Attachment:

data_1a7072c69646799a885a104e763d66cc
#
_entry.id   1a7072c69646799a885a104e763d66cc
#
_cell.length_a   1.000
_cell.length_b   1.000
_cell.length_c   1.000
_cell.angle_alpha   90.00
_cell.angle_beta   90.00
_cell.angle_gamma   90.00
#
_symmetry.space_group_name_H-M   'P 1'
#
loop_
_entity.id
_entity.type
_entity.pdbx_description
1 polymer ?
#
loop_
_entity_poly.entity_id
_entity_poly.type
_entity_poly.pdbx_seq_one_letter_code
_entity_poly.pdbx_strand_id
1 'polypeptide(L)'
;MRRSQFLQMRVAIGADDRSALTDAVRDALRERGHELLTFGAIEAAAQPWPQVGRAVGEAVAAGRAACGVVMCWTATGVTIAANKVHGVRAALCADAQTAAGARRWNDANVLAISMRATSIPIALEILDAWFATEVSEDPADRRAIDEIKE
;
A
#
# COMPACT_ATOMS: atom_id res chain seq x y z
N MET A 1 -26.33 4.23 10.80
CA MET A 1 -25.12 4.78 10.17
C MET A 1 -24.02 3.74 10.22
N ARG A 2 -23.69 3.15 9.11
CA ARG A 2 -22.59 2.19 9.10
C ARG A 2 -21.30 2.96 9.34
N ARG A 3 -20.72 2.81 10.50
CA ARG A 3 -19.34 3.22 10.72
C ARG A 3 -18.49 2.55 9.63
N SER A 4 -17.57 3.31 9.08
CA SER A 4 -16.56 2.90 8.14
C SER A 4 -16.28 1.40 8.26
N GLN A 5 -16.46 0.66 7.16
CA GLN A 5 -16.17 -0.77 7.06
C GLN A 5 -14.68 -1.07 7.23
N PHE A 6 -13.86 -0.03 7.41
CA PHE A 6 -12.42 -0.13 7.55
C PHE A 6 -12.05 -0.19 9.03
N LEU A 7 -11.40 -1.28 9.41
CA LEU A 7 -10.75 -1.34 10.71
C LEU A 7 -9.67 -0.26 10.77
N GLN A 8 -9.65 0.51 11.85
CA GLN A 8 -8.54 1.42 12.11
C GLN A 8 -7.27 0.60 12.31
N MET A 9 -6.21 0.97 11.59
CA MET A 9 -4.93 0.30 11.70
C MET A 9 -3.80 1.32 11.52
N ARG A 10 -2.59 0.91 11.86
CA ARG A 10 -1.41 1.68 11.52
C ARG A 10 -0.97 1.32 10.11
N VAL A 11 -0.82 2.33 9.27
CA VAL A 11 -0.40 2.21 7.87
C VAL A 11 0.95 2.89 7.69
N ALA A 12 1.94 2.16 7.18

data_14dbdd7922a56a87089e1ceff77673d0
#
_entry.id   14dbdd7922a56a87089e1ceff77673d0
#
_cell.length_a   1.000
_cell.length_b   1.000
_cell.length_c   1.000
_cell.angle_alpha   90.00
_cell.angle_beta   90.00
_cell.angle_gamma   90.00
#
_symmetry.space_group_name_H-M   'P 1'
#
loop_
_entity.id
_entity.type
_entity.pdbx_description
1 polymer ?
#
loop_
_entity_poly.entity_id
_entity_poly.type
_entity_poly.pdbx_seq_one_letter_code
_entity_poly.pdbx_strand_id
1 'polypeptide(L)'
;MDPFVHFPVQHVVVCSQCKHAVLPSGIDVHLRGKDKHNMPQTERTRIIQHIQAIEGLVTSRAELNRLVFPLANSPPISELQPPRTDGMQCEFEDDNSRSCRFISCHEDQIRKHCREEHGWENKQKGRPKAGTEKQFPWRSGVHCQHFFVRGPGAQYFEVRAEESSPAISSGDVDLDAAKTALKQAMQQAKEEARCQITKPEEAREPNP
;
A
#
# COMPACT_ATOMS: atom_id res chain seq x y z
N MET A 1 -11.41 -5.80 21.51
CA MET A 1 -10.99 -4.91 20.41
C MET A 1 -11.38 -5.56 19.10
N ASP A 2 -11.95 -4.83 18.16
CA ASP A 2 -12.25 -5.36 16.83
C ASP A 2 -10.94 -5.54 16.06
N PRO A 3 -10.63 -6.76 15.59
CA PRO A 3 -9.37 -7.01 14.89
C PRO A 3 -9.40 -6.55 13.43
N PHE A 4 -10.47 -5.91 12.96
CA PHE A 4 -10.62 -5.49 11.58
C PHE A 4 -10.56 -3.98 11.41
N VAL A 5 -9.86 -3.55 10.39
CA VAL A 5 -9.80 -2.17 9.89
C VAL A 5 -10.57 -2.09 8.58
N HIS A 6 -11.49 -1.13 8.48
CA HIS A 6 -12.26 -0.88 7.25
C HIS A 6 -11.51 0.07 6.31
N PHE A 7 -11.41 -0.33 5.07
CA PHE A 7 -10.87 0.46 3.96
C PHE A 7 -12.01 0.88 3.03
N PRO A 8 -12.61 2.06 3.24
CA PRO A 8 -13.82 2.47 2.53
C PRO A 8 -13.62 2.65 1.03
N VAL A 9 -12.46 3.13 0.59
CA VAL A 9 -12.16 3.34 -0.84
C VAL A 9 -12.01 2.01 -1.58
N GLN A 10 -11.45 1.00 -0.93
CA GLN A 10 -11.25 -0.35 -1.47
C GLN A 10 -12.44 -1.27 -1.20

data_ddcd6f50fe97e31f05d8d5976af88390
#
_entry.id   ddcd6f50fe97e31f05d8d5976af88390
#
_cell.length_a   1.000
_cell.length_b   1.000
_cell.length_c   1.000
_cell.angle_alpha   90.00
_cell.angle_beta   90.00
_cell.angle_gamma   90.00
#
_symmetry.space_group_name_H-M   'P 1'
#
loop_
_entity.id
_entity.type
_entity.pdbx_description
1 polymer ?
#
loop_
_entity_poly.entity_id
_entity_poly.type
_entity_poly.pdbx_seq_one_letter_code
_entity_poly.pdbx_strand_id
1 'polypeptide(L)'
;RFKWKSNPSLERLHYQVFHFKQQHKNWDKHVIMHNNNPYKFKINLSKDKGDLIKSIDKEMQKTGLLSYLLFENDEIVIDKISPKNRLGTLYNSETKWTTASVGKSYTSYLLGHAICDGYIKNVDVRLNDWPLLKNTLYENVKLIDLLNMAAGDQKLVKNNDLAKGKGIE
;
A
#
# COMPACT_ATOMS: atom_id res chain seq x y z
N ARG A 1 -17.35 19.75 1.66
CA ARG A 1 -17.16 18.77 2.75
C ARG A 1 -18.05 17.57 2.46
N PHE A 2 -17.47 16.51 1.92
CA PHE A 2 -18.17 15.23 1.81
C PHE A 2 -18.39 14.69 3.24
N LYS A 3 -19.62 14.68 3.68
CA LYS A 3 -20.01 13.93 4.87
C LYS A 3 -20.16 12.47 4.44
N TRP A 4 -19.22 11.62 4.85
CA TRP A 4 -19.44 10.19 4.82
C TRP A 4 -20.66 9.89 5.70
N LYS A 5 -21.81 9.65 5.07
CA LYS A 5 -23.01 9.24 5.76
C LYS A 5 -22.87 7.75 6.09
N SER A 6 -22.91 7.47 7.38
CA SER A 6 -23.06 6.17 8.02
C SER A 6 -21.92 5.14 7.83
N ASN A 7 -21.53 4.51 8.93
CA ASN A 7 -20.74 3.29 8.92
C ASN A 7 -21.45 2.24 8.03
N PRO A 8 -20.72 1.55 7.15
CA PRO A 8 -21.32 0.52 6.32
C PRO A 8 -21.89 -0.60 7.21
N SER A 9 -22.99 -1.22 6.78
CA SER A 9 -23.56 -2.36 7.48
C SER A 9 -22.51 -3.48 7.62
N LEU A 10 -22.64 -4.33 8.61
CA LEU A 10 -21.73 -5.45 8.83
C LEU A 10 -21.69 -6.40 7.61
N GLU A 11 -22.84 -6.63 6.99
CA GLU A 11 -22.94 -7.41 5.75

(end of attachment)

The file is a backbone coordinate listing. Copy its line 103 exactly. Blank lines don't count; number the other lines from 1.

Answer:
C PRO A 3 -9.40 -6.55 13.43